WHAT UP WITH DAT?
I get pissed off when people can't say thank you.
For instance: Several years ago, my husband and I received a graduation announcement from the son of a couple we used to see on social occasions. We had lost touch with them. But twenty years later come one May, we received the announcement that their son was graduating. We sent a check and a card. But the graduate never bothered to send a thank you note.
More recently, we received a graduation notice from the son of a couple we had known three decades ago. Three decades ago! We only stay in touch with Christmas cards and they live hundreds of miles away. WTF? Or as Kenan Thompson of SNL would say: What up with dat?
Maybe they sincerely thought we'd like to know about his achievement. But honestly, it felt more like they were asking for a gift. And if we were to send a check, what are the chances we'd receive a thank you note? I'm pretty sure the graduate would never acknowledge the gift. Now, I could be wrong. He may be a very nice kid who plans to tell friends and relatives he's grateful they thought about him at this momentous occasion.
But my gut feeling (and cynicism and experience) tells me otherwise.
Ingratitude happens on many occasions. Take weddings: My husband and I drove nine hours to Washington, D.C. to celebrate a cousin's wedding. We sent them an expensive gift and never heard a peep from them. Take birthdays: We sent generous restaurant gift cards to our nephews. Neither one of them wrote a thank you note.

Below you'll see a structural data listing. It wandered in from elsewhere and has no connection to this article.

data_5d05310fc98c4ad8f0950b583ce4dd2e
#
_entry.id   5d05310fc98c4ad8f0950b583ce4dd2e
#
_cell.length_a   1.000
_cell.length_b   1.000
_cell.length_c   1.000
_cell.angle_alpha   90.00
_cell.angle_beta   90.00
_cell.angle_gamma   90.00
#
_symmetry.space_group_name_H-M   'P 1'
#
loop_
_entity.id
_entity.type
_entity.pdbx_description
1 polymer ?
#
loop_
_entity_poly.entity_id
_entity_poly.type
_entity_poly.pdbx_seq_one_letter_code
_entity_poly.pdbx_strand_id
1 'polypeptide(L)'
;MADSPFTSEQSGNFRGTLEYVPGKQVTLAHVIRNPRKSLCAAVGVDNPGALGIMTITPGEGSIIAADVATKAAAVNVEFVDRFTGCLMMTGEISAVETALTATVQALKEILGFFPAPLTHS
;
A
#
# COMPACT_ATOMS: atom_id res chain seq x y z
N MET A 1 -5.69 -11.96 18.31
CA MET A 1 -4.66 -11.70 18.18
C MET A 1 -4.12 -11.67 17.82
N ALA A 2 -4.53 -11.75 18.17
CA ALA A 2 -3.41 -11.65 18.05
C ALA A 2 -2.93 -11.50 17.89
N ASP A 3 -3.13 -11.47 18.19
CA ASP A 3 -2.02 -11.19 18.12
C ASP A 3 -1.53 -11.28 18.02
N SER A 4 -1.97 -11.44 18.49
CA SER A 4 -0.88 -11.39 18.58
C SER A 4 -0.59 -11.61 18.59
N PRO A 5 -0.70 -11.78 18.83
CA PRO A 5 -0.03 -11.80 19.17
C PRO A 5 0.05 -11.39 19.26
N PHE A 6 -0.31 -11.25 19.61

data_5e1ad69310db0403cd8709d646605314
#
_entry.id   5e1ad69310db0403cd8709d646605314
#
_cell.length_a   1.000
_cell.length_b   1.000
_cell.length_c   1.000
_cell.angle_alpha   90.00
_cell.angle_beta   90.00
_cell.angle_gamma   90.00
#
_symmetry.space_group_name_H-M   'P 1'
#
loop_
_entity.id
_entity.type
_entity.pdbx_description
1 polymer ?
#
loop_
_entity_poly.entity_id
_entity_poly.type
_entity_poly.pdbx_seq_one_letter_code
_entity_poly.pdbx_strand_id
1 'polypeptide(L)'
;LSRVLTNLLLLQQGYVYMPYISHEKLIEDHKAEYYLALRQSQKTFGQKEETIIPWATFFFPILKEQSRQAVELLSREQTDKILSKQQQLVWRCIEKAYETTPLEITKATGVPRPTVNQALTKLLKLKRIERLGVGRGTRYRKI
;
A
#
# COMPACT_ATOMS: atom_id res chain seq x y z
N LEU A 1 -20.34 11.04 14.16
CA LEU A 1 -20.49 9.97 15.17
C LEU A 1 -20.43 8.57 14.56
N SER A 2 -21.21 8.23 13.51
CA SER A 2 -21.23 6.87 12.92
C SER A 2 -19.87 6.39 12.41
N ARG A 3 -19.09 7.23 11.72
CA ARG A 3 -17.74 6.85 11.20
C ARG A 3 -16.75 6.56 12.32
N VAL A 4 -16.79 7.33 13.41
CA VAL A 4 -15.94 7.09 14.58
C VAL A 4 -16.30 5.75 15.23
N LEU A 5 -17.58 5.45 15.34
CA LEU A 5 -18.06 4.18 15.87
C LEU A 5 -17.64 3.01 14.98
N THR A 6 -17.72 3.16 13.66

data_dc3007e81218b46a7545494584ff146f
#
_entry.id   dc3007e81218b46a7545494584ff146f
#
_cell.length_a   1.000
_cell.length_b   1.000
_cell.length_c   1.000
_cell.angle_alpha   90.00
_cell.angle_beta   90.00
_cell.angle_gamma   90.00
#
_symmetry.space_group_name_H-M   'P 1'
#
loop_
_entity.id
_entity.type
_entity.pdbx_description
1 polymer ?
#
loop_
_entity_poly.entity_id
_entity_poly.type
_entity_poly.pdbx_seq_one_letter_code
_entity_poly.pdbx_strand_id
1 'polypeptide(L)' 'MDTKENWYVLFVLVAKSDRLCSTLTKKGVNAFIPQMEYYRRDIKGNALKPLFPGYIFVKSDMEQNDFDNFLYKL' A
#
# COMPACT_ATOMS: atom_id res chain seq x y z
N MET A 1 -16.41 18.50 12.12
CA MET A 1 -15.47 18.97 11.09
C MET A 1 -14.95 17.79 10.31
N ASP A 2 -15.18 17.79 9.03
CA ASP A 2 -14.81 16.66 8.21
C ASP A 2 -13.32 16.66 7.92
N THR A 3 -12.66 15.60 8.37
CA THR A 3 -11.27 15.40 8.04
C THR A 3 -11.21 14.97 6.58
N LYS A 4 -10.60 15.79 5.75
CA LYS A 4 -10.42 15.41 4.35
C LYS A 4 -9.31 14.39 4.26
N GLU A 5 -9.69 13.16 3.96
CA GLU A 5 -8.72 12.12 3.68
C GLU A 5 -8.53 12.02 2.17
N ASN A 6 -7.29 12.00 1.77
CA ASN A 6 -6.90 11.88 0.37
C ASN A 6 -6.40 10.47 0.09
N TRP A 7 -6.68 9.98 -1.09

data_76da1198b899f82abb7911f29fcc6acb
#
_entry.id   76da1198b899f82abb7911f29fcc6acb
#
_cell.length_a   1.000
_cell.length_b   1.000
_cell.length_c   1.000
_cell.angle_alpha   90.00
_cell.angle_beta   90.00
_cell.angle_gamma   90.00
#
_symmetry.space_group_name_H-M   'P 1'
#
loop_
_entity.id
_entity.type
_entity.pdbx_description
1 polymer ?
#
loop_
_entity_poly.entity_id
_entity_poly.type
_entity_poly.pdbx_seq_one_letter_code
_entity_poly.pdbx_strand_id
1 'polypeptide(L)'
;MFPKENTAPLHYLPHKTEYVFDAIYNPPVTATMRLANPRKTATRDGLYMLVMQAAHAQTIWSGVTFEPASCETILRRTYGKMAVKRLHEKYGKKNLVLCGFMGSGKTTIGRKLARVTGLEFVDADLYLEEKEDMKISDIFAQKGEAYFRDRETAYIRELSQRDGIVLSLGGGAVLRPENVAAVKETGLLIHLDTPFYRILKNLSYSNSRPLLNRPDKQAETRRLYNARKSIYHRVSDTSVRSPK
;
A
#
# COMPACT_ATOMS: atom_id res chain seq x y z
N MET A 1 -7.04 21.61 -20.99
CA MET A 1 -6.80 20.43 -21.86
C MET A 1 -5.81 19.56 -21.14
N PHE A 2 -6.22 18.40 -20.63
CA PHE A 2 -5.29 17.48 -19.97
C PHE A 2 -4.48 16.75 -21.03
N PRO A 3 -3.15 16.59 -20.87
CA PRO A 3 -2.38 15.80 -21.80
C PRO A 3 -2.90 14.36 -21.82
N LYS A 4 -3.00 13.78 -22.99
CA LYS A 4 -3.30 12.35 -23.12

I'm not sure why ingratitude is so prevalent. Have parents forgotten to teach their kids to say thank you? Or do kids feel they don't need to say thank you?
According Theology of Work, "ingratitude wrongs the one who should have received thanks. But there is another penalty that is paid when we are ungrateful. We lose the opportunity to delight in the blessings of our lives. We deny ourselves the joy that comes to us when we give others the joy that comes from our thanks. Ingratitude deprives the one who should offer thanks of a deeper, richer, fuller experience of life's goodness. So, ingratitude hurts the one who should receive thanks and the one who should give it. Not surprisingly, therefore, it also fails to nourish the relationship between the two parties. Whereas, a word of thanks can build intimacy and trust; thanks neglected creates distance and guardedness."
When I was young, my mom insisted that we write thank you notes for the gifts that we received. My husband and I taught our daughter to do the same thing. This may not be the practice these days. Attitudes have changed. And then again...
My husband thanks me for the meals I cook each night. Writers thank me when I waive the editorial fee. Friends and grocery clerks thank me when I surprise them with flowers or a gift card.
So, when I think of those who are less grateful, I remember others who are appreciative. They may say thank you by writing a short note, giving me a call, or sending an email. They get it. Showing gratitude is not hard. It's a beautiful gesture and it's the right thing to do.
À la prochaine!